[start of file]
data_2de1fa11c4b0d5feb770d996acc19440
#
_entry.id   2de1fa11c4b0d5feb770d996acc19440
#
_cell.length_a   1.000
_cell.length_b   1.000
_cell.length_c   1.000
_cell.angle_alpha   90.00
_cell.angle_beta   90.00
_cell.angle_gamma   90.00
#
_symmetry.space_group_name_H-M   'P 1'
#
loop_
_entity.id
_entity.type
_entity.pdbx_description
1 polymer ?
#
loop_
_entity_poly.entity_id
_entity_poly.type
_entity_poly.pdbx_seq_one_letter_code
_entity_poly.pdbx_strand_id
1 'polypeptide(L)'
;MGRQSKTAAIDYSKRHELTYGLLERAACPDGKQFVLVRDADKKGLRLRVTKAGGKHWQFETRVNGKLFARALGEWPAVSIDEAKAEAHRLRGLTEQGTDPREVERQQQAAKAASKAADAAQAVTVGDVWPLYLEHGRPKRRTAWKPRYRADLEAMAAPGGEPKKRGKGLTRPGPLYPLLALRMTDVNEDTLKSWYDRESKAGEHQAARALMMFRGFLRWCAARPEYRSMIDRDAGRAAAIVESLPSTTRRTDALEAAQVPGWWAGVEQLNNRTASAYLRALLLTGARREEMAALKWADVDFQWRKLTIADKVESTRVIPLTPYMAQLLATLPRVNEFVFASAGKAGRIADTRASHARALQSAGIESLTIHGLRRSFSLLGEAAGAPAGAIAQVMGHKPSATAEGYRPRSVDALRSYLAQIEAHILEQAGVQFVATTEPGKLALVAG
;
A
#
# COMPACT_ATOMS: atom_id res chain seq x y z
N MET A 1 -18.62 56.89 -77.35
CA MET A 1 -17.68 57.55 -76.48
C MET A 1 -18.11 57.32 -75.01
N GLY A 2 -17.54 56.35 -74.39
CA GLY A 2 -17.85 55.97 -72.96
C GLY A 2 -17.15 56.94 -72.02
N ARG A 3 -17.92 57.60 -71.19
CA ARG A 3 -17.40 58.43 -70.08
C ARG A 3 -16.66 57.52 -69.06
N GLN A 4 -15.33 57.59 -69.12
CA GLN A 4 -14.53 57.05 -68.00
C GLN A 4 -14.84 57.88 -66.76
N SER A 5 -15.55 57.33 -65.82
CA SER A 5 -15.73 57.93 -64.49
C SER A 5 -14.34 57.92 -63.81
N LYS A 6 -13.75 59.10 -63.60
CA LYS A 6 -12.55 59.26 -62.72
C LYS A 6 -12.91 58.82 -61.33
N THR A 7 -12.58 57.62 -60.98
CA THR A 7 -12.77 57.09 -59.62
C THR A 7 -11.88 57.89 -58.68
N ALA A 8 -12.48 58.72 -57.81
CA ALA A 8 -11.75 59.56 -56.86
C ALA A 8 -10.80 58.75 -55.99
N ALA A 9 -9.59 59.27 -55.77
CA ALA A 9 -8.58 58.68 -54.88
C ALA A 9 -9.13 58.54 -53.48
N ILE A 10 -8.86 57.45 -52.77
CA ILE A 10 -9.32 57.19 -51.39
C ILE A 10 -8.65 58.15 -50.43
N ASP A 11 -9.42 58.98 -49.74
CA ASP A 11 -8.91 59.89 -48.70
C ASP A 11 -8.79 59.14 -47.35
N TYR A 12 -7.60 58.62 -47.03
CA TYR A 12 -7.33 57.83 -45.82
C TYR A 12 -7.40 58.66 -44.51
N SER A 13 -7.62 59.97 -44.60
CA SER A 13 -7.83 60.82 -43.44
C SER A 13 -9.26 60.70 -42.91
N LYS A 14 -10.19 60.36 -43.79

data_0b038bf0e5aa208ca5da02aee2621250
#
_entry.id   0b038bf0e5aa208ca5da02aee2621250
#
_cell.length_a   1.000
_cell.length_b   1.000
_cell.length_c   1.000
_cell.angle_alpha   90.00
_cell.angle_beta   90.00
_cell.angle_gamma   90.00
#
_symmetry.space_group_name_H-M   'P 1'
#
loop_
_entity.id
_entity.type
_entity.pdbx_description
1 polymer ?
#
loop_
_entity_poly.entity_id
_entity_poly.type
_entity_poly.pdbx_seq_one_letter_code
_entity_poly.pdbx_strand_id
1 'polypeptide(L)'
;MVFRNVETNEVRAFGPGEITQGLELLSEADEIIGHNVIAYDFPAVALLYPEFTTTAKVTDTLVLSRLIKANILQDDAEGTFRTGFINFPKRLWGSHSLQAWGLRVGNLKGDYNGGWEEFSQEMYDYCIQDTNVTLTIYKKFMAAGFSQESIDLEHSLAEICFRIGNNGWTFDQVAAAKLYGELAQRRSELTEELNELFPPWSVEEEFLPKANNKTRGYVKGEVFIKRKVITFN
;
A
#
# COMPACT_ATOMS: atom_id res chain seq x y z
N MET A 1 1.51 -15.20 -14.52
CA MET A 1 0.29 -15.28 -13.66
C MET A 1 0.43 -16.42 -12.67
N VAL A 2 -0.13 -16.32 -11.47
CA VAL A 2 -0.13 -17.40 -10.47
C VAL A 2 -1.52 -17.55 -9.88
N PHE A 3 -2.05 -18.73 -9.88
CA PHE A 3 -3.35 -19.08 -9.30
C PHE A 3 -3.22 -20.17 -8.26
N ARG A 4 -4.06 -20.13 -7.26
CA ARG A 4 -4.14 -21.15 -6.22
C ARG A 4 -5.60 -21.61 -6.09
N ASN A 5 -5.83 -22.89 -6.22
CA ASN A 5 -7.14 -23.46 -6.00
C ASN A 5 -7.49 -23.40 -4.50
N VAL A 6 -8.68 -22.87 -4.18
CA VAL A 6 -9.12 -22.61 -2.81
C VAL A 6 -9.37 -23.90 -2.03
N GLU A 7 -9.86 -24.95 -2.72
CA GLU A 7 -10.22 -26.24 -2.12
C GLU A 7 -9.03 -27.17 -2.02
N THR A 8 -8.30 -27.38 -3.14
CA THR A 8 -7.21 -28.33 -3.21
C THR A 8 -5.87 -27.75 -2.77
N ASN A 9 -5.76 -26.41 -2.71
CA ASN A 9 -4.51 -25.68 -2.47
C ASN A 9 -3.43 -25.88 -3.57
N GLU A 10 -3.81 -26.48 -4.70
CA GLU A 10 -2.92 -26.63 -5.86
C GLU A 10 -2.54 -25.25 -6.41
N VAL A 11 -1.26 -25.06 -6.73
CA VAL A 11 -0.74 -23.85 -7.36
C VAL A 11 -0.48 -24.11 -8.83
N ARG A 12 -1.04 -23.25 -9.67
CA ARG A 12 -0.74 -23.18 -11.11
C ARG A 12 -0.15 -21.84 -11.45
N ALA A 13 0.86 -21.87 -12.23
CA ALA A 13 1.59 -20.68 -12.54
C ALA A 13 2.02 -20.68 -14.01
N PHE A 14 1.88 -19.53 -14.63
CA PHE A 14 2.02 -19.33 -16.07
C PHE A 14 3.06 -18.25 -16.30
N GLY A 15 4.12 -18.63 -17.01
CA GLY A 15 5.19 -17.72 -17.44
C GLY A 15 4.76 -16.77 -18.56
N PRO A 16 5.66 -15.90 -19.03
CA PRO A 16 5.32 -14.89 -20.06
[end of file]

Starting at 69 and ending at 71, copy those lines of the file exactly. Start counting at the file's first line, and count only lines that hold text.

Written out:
C SER A 13 -9.26 60.70 -42.91
N LYS A 14 -10.19 60.36 -43.79

data_0b038bf0e5aa208ca5da02aee2621250